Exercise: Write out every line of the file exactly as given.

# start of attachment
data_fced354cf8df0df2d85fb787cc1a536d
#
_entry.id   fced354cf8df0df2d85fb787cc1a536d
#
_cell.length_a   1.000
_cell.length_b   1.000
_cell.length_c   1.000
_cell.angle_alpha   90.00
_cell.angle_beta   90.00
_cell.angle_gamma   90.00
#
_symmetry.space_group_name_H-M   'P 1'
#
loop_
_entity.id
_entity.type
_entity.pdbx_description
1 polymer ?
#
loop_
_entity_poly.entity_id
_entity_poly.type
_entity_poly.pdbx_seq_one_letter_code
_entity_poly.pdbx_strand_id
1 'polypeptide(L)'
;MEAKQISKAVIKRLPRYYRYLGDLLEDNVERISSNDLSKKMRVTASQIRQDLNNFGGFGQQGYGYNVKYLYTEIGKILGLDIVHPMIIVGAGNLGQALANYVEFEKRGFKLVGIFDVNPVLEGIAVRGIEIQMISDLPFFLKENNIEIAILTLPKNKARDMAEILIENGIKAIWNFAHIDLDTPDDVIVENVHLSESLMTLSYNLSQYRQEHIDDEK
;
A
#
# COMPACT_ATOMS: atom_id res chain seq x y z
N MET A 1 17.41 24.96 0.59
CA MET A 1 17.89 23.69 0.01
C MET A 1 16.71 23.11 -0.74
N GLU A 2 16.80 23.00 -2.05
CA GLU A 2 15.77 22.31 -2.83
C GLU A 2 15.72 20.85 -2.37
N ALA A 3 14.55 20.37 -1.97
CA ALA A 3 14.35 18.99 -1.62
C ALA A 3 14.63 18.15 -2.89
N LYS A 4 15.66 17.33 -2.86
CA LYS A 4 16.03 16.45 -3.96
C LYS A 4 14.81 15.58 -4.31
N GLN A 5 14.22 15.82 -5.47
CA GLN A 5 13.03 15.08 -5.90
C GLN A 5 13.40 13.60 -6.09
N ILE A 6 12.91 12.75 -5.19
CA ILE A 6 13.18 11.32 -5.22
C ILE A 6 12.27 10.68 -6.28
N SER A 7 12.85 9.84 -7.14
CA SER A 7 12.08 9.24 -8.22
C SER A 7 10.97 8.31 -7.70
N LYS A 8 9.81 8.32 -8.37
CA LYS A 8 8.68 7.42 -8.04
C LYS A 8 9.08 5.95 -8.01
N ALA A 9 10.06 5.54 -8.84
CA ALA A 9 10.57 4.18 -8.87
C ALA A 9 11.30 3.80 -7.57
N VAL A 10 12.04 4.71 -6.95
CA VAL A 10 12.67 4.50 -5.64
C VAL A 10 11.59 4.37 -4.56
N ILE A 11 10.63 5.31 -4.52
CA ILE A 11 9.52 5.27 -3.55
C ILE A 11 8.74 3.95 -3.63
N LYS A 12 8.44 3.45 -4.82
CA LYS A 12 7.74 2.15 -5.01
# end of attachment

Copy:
data_fced354cf8df0df2d85fb787cc1a536d
#
_entry.id   fced354cf8df0df2d85fb787cc1a536d
#
_cell.length_a   1.000
_cell.length_b   1.000
_cell.length_c   1.000
_cell.angle_alpha   90.00
_cell.angle_beta   90.00
_cell.angle_gamma   90.00
#
_symmetry.space_group_name_H-M   'P 1'
#
loop_
_entity.id
_entity.type
_entity.pdbx_description
1 polymer ?
#
loop_
_entity_poly.entity_id
_entity_poly.type
_entity_poly.pdbx_seq_one_letter_code
_entity_poly.pdbx_strand_id
1 'polypeptide(L)'
;MEAKQISKAVIKRLPRYYRYLGDLLEDNVERISSNDLSKKMRVTASQIRQDLNNFGGFGQQGYGYNVKYLYTEIGKILGLDIVHPMIIVGAGNLGQALANYVEFEKRGFKLVGIFDVNPVLEGIAVRGIEIQMISDLPFFLKENNIEIAILTLPKNKARDMAEILIENGIKAIWNFAHIDLDTPDDVIVENVHLSESLMTLSYNLSQYRQEHIDDEK
;
A
#
# COMPACT_ATOMS: atom_id res chain seq x y z
N MET A 1 17.41 24.96 0.59
CA MET A 1 17.89 23.69 0.01
C MET A 1 16.71 23.11 -0.74
N GLU A 2 16.80 23.00 -2.05
CA GLU A 2 15.77 22.31 -2.83
C GLU A 2 15.72 20.85 -2.37
N ALA A 3 14.55 20.37 -1.97
CA ALA A 3 14.35 18.99 -1.62
C ALA A 3 14.63 18.15 -2.89
N LYS A 4 15.66 17.33 -2.86
CA LYS A 4 16.03 16.45 -3.96
C LYS A 4 14.81 15.58 -4.31
N GLN A 5 14.22 15.82 -5.47
CA GLN A 5 13.03 15.08 -5.90
C GLN A 5 13.40 13.60 -6.09
N ILE A 6 12.91 12.75 -5.19
CA ILE A 6 13.18 11.32 -5.22
C ILE A 6 12.27 10.68 -6.28
N SER A 7 12.85 9.84 -7.14
CA SER A 7 12.08 9.24 -8.22
C SER A 7 10.97 8.31 -7.70
N LYS A 8 9.81 8.32 -8.37
CA LYS A 8 8.68 7.42 -8.04
C LYS A 8 9.08 5.95 -8.01
N ALA A 9 10.06 5.54 -8.84
CA ALA A 9 10.57 4.18 -8.87
C ALA A 9 11.30 3.80 -7.57
N VAL A 10 12.04 4.71 -6.95
CA VAL A 10 12.67 4.50 -5.64
C VAL A 10 11.59 4.37 -4.56
N ILE A 11 10.63 5.31 -4.52
CA ILE A 11 9.52 5.27 -3.55
C ILE A 11 8.74 3.95 -3.63
N LYS A 12 8.44 3.45 -4.82
CA LYS A 12 7.74 2.15 -5.01